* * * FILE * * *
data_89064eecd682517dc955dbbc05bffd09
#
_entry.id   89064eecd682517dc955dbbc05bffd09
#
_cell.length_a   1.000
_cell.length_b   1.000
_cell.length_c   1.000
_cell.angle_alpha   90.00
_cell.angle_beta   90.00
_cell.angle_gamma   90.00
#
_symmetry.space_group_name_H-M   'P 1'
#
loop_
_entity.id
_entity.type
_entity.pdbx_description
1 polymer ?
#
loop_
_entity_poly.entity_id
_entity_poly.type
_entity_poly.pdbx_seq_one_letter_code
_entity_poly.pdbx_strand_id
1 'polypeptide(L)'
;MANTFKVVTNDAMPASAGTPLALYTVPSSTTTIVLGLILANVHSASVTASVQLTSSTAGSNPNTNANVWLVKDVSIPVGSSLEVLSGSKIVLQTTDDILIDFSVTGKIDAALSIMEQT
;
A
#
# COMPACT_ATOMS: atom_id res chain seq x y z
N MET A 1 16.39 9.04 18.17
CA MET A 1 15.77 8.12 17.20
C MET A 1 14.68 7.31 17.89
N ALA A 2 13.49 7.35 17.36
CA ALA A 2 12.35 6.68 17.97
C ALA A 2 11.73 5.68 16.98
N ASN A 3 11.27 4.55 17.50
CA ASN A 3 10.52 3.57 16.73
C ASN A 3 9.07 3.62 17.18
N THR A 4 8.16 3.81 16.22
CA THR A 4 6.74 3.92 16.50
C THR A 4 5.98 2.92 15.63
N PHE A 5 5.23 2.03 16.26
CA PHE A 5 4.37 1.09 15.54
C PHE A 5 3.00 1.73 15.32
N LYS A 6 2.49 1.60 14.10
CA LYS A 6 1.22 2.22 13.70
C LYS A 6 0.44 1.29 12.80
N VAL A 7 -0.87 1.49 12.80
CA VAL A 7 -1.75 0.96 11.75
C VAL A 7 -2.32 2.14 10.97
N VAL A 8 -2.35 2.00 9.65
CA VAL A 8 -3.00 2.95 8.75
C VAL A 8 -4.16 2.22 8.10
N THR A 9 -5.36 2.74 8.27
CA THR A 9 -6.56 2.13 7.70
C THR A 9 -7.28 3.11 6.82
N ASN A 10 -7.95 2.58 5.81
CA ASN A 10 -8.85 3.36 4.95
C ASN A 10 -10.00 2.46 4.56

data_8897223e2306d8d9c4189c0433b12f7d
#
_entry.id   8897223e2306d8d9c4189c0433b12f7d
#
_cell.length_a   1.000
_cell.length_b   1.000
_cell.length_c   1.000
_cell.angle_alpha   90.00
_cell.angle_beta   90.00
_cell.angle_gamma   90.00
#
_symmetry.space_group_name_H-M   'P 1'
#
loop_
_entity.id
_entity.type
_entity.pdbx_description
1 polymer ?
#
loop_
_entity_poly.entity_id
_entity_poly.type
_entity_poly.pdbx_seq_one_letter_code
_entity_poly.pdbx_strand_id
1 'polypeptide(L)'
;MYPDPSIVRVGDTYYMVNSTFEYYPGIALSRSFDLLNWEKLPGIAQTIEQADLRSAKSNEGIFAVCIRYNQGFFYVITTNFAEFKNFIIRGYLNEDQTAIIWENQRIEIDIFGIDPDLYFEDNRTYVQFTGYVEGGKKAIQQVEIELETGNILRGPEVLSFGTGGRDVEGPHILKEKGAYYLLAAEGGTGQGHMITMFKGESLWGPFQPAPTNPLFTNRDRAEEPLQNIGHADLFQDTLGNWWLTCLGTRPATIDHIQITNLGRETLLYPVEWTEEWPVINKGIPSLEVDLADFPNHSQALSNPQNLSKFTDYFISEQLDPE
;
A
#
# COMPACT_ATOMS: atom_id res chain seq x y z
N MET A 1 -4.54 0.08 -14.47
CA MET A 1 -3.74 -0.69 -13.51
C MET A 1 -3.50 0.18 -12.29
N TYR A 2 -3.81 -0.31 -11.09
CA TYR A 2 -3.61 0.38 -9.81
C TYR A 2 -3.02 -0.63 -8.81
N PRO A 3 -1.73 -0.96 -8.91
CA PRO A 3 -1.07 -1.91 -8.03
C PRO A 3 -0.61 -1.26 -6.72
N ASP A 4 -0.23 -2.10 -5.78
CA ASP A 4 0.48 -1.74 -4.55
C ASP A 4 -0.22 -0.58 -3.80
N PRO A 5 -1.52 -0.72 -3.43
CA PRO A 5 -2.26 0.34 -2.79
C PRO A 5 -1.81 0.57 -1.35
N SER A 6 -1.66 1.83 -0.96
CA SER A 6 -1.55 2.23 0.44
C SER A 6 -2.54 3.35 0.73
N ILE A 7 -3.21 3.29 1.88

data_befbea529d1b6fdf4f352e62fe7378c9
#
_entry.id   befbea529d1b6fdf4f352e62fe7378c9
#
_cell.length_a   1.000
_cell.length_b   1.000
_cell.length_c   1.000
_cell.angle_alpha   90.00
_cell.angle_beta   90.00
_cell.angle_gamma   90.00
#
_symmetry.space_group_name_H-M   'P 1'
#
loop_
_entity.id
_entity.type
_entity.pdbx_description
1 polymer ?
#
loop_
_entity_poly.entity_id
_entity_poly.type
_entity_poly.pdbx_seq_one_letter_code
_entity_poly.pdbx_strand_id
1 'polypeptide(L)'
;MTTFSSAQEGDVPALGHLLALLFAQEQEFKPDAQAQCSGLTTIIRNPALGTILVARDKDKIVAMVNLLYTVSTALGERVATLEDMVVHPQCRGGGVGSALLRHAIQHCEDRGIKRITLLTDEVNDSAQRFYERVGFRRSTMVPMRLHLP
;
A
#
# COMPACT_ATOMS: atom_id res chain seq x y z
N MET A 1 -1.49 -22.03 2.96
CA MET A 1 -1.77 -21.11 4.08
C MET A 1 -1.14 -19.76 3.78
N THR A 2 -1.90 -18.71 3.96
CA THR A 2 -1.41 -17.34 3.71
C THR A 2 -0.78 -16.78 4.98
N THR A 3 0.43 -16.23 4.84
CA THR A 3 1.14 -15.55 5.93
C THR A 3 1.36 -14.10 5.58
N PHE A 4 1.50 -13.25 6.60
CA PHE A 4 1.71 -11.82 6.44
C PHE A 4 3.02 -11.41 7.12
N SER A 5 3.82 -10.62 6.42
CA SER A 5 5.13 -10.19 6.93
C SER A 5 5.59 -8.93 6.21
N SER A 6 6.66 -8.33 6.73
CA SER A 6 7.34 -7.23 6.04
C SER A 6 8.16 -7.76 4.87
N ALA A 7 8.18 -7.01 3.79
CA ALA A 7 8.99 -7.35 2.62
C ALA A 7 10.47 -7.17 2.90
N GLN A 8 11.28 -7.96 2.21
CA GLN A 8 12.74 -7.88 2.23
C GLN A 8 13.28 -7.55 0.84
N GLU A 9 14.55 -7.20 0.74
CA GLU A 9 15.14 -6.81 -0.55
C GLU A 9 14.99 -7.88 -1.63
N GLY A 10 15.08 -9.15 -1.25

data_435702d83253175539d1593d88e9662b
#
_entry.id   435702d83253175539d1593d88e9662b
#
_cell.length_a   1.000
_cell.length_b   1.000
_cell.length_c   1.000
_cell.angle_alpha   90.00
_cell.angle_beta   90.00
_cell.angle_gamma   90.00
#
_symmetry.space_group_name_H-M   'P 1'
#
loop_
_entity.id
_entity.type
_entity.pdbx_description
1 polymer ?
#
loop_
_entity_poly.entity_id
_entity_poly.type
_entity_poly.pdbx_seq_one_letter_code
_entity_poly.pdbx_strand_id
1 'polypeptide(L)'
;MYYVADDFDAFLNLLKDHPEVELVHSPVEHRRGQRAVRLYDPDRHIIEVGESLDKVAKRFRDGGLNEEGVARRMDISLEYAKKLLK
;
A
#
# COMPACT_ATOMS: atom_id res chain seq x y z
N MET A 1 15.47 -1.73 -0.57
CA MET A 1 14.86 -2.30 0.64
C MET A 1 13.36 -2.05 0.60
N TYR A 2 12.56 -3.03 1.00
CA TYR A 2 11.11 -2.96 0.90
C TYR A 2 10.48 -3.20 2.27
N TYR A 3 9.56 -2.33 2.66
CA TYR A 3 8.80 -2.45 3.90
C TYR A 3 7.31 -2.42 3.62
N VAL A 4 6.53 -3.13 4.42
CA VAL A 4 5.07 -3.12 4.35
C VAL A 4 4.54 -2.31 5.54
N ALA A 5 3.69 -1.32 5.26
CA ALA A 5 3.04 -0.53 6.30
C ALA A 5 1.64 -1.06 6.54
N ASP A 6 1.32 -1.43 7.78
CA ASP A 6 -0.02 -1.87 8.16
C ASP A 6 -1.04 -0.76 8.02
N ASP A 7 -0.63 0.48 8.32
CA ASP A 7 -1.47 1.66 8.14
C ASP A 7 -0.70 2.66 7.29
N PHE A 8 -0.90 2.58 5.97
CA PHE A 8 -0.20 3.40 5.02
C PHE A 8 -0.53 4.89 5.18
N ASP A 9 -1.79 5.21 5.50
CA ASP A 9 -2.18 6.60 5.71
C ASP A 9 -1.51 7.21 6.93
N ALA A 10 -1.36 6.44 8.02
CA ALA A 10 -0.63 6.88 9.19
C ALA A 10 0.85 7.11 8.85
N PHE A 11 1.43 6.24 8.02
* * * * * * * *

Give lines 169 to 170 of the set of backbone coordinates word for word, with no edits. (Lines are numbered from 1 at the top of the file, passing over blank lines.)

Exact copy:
#
_entry.id   435702d83253175539d1593d88e9662b